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'The Finest Hours' Is, Uh, All Right? Satisfactory? Adequate? Okay? Passable?

By Dustin Rowles | Film | January 29, 2016 | Comments ()

By Dustin Rowles | Film | January 29, 2016 |


Screen Shot 2016-01-29 at 1.01.01 PM.jpg

The Finest Hours tells “the true story of the U.S. Coast Guard’s most daring sea rescue,” which is not exactly a story anyone was asking for, but it’s January so we’re getting it anyway. The truth is, it’s not bad — it’s a fine movie (obligatory) that is intermittently entertaining and fairly suspenseful if you don’t know anything about the real story and your only other experience with nor’easter boat movies is The Perfect Storm, where everyone died and no one lived to tell the story but somehow there’s a very detailed account of it anyway.

Back in 1951, there was a storm so bad that two oil tankers off the New England coast broke in half. You’d think if an oil tanker split in half, it’d sink like a stone, but that’s only because you’re as dumb as I am about ships. Sure, the front half — with the captain and much of the crew — glugged glugged to the bottom of the Atlantic, but the back half kept on floating along, or at least that was the case for one of these oil tankers, the USS Pendleton. Unfortunately, almost all of the Coast Guard had gone to rescue the folks on the other one, leaving poor Bernie Webber (Chris Pine) behind with a small crew (Ben Foster, Kyle Gallner, and John Magaro) with a fairly small life boat nearly incapable of crossing “the bar” (or “bah” if you’re from Massachusetts) without capsizing.

However, the Captain of the station (Eric Bana, what happened to your career, man?) is not familiar with nor’easters and won’t listen to anyone when they tell him that they’re sending Bernie and his men on a suicide mission. Bernie’s a take-orders kind of fella, so he and his rag-tag crew set out to find that oil tanker anyway knowing that they probably won’t return.

Meanwhile, Casey Affleck plays Ray Sybert, the engine man on the oil tanker, who struggles along with the rest of his men (John Ortiz, Graham McTavish, Michael Raymond-James (Terriers!), etc.) to keep the tanker afloat long enough for a rescue team to arrive. Sure, there’s 28 people on the oil tanker, and Bernie is bringing the boat equivalent of a Volkswagen Bug, but when facing almost certain death, leg room is not exactly a priority.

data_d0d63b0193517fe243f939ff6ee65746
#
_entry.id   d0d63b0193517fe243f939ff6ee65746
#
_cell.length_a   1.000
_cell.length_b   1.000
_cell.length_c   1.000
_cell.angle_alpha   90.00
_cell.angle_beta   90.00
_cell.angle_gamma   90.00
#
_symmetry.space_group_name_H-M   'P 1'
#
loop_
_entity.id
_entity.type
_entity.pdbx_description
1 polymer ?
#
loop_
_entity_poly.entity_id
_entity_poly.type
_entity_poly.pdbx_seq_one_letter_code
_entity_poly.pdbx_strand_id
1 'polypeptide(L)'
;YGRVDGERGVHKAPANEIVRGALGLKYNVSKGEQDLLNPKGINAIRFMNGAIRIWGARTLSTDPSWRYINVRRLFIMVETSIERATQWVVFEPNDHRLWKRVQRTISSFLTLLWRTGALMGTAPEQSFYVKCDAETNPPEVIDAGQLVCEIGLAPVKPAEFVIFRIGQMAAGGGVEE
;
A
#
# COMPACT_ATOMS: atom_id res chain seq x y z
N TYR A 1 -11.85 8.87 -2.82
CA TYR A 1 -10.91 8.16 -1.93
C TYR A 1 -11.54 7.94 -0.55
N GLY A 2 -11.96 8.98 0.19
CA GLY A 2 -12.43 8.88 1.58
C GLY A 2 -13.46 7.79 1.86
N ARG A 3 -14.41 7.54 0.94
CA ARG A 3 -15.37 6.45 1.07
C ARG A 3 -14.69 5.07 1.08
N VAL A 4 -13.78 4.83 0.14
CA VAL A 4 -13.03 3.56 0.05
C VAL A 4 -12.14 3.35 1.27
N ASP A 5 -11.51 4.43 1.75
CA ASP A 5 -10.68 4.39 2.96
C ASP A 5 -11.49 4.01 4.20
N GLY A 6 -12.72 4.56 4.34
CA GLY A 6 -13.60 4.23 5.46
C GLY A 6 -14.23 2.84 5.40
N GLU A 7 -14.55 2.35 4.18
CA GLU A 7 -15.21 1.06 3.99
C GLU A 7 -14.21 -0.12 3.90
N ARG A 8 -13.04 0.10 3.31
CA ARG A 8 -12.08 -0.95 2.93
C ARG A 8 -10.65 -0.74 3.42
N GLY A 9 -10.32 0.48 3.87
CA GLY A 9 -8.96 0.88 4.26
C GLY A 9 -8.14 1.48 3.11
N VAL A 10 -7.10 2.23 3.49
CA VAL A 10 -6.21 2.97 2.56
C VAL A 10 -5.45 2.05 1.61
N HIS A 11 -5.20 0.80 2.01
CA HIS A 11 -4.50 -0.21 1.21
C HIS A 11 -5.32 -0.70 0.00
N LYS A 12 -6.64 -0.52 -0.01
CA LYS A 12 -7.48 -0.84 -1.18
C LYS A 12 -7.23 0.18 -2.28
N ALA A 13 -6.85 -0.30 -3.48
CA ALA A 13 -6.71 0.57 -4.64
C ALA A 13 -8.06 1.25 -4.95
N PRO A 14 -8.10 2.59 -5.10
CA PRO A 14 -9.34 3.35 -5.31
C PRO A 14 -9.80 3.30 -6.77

From there, there’s a lot of water. Some waves. Some more water, and some more waves, a few bold pronouncements, some platitudes, and some sage wisdom from crusty old New Englanders. Also, water and waves.

It’s a modestly diverting and — at times — crowd-pleasing affair, but there’s not much to it. Chris Pine — who has charm in spades — is wasted in a role that calls for a quiet, socially awkward guy with an accent that’s more Maine than Boston. Casey Affleck and Ben Foster are as good as they always are, even if they aren’t given much to do (Foster, in particular, mostly just stares ahead as their lifeboat crashes into waves). There’s also a tacked-on love story featuring a love interest for Bernie played by Holiday Grainger, and it does what it’s meant to do by increasing the personal stakes.

There’s nothing really wrong with The Finest Hours, and it’s certainly not a movie worthy of scorn. What the real-life Bernie Webber and his crew managed to do in 1951 was an exceptional feat; unfortunately, it just doesn’t lend itself particularly well to a two-hour movie.


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